Q: What other Ferraris did your dad have?
A: He’s had nearly 30, from a 250 Lusso, which he didn’t much care for and got rid of quite quickly, to a 250 SWB, two- and four-cam 275s, a few 365 GTC/4s and so on. He currently owns a Daytona Spyder that was converted from a coupe, and a 550 Maranello as well.
He paid about £7,500 for this car, which was about half of what it was worth when new about a year earlier (this was during the height of the fuel crisis and they were giving them away). He was also entertaining the idea of buying a DB4 Zagato for similar money, but ultimately went with the Daytona—that’d have been quite a return for investment.
Q: What’s the Daytona like to drive?
A: The first time I drove the car, it scared the shit out of me! I was coming from a Porsche 944 S2, which in real-world driving is probably a faster car, but the Daytona with its skinny tires, huge power and very long bonnet was quite intimidating at first. Once I built up a bit of familiarity with it, though, I found it’s actually quite docile and friendly, easily handling traffic.
Q: How often do you drive the it?
A: Weather permitting, about two to three times a month. It only gets about 11 US MPG, though, so that’s a limiting factor—we pay quite a bit more for fuel here than what it costs in the US, after all. It never gets hot, possibly because of the dry sump setup. It sounds great, of course, better than the earlier twin-cam V12s, which were great-sounding cars on their own, but the extra cams give the sound an added layer of complexity—they just sing. The steering will kick like a mule if you hit a pothole. After a long drive you’ll get out of the car, drenched in sweat, and just look back at it in awe. It’s an absorbing, analog experience.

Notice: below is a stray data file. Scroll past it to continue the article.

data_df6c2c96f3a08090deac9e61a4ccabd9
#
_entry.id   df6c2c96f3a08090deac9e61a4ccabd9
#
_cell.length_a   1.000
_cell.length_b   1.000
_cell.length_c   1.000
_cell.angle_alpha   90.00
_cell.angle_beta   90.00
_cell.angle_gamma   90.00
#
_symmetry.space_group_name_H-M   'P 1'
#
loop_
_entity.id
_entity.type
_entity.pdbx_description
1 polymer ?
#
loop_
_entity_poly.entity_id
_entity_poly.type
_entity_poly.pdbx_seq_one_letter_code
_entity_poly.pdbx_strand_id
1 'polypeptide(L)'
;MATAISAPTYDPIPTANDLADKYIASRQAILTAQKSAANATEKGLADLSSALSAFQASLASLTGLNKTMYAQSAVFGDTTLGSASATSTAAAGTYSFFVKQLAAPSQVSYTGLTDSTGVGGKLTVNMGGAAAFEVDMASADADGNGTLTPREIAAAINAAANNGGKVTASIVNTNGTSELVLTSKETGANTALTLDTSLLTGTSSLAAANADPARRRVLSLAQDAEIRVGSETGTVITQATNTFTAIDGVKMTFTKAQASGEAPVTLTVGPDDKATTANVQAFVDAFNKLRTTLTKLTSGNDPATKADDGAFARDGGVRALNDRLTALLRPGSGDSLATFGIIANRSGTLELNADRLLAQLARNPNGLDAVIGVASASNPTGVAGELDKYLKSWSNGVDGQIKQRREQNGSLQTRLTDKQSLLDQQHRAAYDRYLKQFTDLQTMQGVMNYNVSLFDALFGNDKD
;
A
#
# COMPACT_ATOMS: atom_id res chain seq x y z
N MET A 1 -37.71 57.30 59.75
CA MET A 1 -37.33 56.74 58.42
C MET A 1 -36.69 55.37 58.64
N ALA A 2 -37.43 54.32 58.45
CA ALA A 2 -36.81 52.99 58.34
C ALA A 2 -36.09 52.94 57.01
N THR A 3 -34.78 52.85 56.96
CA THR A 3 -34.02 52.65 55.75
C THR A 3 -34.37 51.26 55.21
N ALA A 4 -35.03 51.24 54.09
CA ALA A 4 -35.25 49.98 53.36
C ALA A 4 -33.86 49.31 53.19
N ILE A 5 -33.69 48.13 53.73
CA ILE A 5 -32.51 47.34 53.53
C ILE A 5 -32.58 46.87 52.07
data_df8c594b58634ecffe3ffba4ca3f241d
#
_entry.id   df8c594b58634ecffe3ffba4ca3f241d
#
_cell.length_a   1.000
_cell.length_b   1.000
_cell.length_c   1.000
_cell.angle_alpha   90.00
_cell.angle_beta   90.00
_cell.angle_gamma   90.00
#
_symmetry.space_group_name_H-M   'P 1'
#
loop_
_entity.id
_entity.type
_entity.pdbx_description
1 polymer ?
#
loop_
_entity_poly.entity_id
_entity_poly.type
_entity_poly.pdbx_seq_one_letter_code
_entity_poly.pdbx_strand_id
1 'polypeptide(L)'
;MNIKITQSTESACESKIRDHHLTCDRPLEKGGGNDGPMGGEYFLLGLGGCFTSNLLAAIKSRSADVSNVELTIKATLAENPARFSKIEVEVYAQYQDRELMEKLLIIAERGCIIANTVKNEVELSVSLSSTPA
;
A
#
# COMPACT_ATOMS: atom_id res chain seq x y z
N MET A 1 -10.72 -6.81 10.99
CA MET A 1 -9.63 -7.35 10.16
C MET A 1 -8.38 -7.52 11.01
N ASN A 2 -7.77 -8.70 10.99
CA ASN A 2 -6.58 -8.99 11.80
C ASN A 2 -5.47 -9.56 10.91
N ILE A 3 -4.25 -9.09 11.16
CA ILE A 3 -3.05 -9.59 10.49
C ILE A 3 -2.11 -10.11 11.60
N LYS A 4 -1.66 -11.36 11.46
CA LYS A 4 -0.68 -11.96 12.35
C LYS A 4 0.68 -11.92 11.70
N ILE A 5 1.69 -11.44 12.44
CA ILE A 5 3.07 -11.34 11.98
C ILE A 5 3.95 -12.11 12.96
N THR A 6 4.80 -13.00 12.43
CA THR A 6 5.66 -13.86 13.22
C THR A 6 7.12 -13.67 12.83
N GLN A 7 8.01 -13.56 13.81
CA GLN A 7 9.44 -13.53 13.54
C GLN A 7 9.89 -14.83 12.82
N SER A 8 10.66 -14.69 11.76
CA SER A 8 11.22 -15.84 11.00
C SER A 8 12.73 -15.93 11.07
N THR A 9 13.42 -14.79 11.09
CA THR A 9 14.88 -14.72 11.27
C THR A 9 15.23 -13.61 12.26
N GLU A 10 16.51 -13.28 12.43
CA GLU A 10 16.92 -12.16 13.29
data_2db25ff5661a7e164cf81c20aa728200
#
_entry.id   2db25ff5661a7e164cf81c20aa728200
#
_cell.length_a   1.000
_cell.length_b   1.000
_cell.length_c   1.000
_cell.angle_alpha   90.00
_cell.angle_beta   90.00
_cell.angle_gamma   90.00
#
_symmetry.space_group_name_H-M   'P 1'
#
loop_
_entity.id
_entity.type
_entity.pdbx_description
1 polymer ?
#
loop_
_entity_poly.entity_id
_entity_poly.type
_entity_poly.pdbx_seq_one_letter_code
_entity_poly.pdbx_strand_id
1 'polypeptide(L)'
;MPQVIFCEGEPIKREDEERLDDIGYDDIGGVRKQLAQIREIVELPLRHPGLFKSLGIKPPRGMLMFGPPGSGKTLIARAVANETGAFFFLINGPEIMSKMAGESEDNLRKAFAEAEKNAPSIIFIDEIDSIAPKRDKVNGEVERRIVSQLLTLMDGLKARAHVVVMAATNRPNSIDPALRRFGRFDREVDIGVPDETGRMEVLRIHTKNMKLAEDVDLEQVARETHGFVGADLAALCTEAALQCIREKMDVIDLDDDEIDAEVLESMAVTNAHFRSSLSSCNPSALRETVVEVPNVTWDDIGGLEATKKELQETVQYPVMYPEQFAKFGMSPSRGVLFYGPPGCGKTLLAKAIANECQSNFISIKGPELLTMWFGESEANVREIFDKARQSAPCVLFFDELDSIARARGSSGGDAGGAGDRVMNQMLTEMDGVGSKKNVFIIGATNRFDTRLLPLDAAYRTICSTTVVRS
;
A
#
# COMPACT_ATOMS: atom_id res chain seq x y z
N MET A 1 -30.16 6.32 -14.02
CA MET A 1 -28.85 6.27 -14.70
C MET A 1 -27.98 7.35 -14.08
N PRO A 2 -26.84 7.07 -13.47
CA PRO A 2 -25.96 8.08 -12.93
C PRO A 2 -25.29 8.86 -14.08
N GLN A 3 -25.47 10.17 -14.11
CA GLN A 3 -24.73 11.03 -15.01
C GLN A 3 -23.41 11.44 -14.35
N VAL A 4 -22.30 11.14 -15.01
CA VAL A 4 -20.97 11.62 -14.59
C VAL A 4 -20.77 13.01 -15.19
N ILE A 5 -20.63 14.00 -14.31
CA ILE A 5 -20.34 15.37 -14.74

Q: What’s your favorite (or least favorite) quirk or idiosyncrasy that you’ve come to be familiar with as an owner?
A: I’d have to say I don’t like the way it handles wet weather, or rather it doesn’t like wet weather at all. I like to joke that the guy given the task of designing the wipers spent most of his time and budget chasing women and then slapped together a system very quickly at the last moment—it’s really awful, with the two wipers banging together quite hard in the center of their travel and barely touching the glass for much of their travel, they are pretty ineffective.
A lot of rain also makes its way into the engine bay, where it plays havoc with the electrics, making it hard to start or causing misfires—it’s clearly a fair-weather Italian toy and not a machine designed with wet English weather in mind.
Long rides end up with you smelling of petrol, which I don’t really care for all that much as my wife really dislikes it, but otherwise it’s all lovely.